There are many different ways to model diseases, one of which is Markov modelling. Markov models consist of health states, which are connected by transitions. Health States are used to describe the progress of the disease. These health states have to cover all aspects of the disease and their definitions must not overlap with each other. As Markov models are deterministic models, transitions describe pre-defined proportions of the cohort which transit from their current health state to another health state. Transitions only depend on the current state and not on the history of states. This feature is called Markov property, or memorylessness of a Markov model [7].

Another way to use the structure of a Markov model is to look at patients individually. Then the transitions are no longer interpreted as proportions of the population of this state which makes a transition, but as transition probability for an individual. The transition probability is only affected by the attributes of a person and the state they are currently in. As this modelling approach looks at individual patients it is also called microsimulation [8].

We can refer to these individuals in the microsimulation also as agents. Agents are entities, either living or static, of the real world, which can interact with each other. If they are used to simulate scenarios we also call this agent-based modelling [9]. In agent-based modelling each agent is described by a set of attributes, these attributes can change due to events, which either involve one or multiple agents.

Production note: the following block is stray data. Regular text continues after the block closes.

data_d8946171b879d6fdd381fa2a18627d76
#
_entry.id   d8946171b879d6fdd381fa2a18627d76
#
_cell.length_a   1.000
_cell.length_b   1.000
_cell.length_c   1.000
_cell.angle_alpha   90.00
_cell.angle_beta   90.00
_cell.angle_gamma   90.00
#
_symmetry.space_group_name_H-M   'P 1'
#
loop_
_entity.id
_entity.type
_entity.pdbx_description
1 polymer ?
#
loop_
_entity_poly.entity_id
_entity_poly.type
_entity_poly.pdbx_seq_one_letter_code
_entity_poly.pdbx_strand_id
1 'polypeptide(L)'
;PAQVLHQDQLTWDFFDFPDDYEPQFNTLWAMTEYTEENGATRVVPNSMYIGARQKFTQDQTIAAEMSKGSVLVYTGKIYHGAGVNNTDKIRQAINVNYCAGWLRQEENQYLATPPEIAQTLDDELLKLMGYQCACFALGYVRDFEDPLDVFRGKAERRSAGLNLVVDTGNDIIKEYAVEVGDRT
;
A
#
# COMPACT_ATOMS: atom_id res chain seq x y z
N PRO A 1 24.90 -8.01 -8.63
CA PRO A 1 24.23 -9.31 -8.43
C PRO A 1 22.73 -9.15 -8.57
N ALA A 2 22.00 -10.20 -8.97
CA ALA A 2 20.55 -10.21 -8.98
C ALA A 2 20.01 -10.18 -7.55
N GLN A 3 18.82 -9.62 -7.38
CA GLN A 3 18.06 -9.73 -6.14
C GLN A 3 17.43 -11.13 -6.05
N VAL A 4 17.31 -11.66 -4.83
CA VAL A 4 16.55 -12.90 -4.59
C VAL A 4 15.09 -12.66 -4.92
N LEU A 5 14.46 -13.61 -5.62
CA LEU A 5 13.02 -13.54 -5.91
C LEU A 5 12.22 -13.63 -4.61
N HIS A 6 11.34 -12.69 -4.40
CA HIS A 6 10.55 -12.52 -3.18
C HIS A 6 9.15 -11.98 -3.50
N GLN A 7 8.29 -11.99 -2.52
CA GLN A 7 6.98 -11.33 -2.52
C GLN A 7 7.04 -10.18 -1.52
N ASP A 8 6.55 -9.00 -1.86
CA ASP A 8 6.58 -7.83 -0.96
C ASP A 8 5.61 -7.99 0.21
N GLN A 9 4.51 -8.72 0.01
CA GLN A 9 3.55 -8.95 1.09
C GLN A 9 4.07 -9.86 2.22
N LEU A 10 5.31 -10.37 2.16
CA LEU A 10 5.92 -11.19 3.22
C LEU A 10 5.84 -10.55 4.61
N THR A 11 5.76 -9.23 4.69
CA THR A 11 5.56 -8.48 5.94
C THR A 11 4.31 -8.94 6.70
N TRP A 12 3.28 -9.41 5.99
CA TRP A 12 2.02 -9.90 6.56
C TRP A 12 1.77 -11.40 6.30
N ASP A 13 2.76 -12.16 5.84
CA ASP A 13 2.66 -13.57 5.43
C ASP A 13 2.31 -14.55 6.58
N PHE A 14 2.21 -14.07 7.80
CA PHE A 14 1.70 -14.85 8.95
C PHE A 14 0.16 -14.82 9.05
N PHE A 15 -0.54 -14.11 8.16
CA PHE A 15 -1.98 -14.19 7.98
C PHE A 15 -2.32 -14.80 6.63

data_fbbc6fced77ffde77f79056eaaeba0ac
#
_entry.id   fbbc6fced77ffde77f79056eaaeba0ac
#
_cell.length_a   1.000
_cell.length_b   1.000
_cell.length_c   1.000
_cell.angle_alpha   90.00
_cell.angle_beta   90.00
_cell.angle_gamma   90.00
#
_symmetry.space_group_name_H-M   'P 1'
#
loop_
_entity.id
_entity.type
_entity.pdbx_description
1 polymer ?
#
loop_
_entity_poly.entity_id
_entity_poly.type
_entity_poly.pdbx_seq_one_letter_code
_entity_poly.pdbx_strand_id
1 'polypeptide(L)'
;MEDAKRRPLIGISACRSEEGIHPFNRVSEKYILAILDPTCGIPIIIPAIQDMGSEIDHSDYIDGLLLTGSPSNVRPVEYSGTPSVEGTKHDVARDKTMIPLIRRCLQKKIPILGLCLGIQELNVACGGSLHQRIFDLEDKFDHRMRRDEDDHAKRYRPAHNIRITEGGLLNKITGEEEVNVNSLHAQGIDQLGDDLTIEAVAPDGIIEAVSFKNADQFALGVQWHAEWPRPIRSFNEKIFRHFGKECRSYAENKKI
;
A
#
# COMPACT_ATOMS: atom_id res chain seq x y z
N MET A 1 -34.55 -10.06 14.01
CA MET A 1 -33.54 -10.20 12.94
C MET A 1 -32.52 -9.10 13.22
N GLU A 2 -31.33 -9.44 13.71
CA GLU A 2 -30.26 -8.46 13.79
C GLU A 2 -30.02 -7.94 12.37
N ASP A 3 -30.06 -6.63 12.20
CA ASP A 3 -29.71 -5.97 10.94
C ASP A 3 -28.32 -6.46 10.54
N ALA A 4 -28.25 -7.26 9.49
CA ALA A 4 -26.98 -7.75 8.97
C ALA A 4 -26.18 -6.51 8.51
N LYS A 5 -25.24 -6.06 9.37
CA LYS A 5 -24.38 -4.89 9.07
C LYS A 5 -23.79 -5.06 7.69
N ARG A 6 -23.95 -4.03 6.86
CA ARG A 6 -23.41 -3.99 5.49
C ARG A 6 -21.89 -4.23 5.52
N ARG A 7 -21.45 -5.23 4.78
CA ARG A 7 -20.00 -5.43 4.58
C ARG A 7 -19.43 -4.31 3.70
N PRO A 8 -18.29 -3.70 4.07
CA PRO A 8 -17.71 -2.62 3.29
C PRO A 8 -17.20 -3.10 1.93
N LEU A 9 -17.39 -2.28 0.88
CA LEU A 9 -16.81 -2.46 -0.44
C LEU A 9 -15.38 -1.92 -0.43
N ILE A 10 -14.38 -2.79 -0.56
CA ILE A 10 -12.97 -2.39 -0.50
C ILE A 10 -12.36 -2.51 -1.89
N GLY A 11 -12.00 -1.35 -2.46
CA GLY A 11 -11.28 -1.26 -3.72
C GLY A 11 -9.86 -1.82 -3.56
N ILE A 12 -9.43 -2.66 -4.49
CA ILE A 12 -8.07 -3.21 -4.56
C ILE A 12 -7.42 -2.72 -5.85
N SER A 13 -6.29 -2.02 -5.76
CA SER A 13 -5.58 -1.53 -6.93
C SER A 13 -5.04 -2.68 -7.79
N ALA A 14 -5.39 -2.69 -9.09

Whereas many chlamydia models exist, most of them are set up in a way so that they can answer one specific research question. This is only one out of many example where research software cannot be reused due to a narrow field of application. Typically, these disease models are complicated to use and therefore, only accessible to modelling experts. There might be a need for disease models which non-experts users can operate to gain initial understanding of a modelling problem before these users consult disease modellers. Especially in the vivid market of chlamydia screening and treatment a generic model could make a difference.